Congress Needs to Act on USPS Reform –MichelsonMarch 2013 By Mark Michelson
As of press time, Congress had yet to pass any type of meaningful reform for the U.S. Postal Service (USPS)—unless you consider passing laws to rename a post office after someone noteworthy. Ongoing partisan politics and the inability of Congress to pass legislation on key issues, including postal reform, have led to an average approval rating of just 14 percent for Congressional legislators, according to a recent Gallup poll, and a ranking slightly above car salespeople when it comes to possessing traits such as honesty and high ethical standards.
So, as various bills linger in both the House and Senate, you can't blame Postmaster General Patrick Donahoe for taking unilateral action. The announcement to disband Saturday mail delivery starting in early August is just the latest move, coming on the heels of plans to expedite the consolidation of postal facilities across the country.
Some also blame Congress for saddling the USPS as the only agency with the onerous requirement to pre-fund health care benefits for its retirees. Having already defaulted twice on its $5.5 billion annual payments, authorizing payments over a longer period would help stop the bleeding, at least in the short-term. And, with the capacity to process 300 billion pieces of mail annually—and mail volume estimated to only be 153 billion pieces in 2013—the Postal Service needs the authority to rightsize its operations by renegotiating postal union agreements.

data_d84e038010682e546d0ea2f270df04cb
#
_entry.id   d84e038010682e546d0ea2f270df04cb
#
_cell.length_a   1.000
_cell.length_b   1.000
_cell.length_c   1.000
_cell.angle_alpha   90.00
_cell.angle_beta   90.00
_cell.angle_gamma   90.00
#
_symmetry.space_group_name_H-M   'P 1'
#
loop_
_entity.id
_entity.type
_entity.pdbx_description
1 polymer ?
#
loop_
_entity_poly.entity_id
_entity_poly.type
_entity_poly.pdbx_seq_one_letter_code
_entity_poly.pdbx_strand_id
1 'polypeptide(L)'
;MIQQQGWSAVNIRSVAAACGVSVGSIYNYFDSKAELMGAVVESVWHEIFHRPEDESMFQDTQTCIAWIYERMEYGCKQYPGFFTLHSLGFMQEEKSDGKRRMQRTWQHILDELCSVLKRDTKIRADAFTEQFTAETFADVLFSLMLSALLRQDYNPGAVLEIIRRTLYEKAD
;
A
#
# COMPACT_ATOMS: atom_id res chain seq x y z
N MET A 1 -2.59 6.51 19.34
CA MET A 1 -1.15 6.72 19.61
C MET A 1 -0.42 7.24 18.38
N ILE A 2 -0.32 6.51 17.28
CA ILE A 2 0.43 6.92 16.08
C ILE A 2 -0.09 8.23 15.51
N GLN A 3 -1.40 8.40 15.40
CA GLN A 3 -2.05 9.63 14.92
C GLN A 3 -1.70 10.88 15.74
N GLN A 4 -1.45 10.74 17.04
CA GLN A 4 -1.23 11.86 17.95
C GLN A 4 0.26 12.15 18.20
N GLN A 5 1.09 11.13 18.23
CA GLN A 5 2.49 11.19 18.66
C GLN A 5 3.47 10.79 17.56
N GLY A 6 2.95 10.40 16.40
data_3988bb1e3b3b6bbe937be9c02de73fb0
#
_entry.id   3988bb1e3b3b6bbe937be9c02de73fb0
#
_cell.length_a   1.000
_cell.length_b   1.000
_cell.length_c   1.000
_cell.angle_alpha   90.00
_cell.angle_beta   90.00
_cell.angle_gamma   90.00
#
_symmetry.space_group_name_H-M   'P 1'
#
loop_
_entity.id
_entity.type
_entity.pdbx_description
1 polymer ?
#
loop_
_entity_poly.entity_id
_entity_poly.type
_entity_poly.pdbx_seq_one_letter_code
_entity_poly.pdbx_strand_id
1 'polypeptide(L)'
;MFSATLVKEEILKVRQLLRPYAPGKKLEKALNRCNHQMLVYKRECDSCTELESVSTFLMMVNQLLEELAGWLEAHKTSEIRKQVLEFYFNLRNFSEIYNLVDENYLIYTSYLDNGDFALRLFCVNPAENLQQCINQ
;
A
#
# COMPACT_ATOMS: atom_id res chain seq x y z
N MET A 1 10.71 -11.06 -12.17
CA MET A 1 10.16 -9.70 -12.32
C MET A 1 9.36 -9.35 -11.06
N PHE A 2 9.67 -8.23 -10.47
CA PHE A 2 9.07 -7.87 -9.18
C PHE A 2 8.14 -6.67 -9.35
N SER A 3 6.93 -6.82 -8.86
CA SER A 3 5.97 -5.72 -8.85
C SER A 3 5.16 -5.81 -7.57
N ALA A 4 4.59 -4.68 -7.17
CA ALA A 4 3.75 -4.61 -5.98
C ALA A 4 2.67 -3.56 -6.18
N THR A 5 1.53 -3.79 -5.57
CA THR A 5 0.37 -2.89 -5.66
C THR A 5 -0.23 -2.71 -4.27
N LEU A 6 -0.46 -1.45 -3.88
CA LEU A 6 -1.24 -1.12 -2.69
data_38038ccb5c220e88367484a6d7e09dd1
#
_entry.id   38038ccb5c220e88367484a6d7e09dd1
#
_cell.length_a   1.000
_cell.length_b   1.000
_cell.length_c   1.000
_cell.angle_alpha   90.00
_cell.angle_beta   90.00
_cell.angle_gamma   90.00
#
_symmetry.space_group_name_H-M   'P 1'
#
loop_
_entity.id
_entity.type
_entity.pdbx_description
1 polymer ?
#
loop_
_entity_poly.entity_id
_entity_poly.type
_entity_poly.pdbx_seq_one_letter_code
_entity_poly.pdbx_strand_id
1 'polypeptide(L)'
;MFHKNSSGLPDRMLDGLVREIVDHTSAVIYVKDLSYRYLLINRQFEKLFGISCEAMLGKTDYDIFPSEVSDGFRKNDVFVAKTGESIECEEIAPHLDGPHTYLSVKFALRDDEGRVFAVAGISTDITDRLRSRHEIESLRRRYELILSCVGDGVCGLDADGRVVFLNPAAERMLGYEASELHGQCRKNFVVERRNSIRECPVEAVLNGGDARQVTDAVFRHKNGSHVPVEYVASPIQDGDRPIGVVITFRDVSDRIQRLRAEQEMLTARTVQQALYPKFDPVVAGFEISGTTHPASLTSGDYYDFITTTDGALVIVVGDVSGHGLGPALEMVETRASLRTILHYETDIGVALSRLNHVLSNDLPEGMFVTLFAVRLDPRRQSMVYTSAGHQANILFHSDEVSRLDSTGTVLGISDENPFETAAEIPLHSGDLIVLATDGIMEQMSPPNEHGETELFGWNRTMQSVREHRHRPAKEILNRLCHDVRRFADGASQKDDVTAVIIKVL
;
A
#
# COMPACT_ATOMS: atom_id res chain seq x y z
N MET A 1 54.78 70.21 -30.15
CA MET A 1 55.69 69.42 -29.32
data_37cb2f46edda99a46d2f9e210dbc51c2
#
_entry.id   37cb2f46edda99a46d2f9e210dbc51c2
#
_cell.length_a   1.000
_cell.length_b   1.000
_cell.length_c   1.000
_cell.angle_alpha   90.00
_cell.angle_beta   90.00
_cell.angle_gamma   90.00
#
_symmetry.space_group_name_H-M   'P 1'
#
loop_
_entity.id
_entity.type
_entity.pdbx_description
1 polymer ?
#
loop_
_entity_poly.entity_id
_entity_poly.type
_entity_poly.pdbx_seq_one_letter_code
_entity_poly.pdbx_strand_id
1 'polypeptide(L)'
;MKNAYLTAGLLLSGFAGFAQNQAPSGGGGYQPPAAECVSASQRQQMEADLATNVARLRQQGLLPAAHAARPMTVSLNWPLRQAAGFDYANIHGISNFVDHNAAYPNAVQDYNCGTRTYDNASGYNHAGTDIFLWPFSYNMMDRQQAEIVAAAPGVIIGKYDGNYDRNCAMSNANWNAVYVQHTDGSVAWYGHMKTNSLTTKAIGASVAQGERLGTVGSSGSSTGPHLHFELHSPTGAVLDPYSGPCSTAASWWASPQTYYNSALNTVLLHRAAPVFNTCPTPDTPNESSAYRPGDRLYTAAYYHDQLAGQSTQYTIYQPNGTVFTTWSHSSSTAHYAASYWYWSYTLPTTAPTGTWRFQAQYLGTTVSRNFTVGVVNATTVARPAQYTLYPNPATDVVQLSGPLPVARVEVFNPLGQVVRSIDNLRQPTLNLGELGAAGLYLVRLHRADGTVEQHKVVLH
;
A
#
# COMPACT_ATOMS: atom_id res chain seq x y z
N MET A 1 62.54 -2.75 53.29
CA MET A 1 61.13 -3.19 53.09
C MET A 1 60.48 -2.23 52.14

Unfortunately, printers and mailers find themselves in a precarious position, as noted by Quad/Graphics CEO Joel Quadracci, who testified at a Senate committee hearing on Capitol Hill last month about the Postal Service's importance to the $1.3 trillion mailing industry that employs 8.4 million Americans. "It may be tempting to address the Postal Service's financial situation by simply raising postage rates to 'cover the costs,' but I cannot stress enough how damaging postal rate increases are to our industry," he told the panel. "There is a direct negative correlation between rate increases and volume. Our customers demand predictability and affordability and, if prices suddenly increase more than expected, they react by reducing their volume to cover the extra postage or they move away from print altogether."
The USPS has certainly played a starring role in creating many of the problems it faces. But it also deserves credit for being proactive in finding solutions, despite being hamstrung with retiree pre-funding requirements and inflexible union labor contracts. Now is the time for all hands on deck in Congress to throw the USPS a much-needed lifeline.